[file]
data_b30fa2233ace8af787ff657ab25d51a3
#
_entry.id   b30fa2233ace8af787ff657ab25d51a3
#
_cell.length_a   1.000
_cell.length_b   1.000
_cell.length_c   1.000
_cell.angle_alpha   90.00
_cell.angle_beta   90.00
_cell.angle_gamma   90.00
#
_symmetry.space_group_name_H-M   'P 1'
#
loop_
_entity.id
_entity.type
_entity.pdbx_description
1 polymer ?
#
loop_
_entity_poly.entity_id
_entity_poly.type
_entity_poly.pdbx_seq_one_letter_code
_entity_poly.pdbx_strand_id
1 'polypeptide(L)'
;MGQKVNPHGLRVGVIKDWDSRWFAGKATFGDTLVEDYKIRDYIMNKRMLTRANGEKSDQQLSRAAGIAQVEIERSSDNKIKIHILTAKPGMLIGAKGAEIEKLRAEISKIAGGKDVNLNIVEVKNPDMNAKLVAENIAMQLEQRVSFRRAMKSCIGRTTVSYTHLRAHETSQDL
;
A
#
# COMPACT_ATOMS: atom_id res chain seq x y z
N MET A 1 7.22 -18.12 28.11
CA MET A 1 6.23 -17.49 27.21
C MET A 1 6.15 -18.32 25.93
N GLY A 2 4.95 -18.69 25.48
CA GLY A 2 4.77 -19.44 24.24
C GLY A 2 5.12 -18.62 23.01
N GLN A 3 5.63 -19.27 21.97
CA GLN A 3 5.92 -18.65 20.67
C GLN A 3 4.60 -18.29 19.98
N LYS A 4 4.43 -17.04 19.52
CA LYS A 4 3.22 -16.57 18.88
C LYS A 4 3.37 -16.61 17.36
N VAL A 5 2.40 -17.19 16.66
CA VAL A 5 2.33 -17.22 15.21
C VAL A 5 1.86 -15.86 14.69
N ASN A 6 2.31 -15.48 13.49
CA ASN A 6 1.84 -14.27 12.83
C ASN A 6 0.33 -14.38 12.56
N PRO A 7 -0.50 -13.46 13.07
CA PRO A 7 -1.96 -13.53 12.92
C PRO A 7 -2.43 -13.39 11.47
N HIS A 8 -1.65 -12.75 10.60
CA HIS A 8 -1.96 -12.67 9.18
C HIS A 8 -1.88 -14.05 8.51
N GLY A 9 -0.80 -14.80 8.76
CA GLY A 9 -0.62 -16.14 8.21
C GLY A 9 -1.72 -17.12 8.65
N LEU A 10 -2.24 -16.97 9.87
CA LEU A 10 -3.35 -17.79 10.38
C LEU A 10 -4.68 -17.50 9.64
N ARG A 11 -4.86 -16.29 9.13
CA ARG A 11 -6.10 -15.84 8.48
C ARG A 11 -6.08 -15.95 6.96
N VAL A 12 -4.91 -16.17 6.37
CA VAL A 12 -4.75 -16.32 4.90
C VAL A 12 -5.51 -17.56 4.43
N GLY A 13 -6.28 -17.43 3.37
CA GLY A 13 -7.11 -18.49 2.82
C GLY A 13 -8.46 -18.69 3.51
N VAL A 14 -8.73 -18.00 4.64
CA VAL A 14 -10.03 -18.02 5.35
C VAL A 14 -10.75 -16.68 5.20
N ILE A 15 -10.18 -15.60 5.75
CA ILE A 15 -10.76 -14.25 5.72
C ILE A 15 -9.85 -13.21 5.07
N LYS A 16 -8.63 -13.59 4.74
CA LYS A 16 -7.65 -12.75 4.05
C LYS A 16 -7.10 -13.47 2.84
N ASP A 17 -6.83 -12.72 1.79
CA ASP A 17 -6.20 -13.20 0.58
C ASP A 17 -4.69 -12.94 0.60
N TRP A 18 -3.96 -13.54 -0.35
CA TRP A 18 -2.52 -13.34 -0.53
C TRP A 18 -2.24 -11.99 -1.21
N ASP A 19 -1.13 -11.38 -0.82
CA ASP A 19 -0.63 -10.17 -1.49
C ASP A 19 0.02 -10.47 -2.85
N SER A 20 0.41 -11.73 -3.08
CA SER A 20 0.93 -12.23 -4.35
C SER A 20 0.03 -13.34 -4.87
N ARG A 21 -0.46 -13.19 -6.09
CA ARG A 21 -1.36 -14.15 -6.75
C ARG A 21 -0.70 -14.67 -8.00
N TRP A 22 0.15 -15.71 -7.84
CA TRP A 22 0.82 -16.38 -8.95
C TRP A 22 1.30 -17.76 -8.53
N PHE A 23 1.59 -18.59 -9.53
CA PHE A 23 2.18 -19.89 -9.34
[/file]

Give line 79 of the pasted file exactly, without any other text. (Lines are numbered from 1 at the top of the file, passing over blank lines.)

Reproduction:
N ASP A 17 -6.83 -12.72 1.79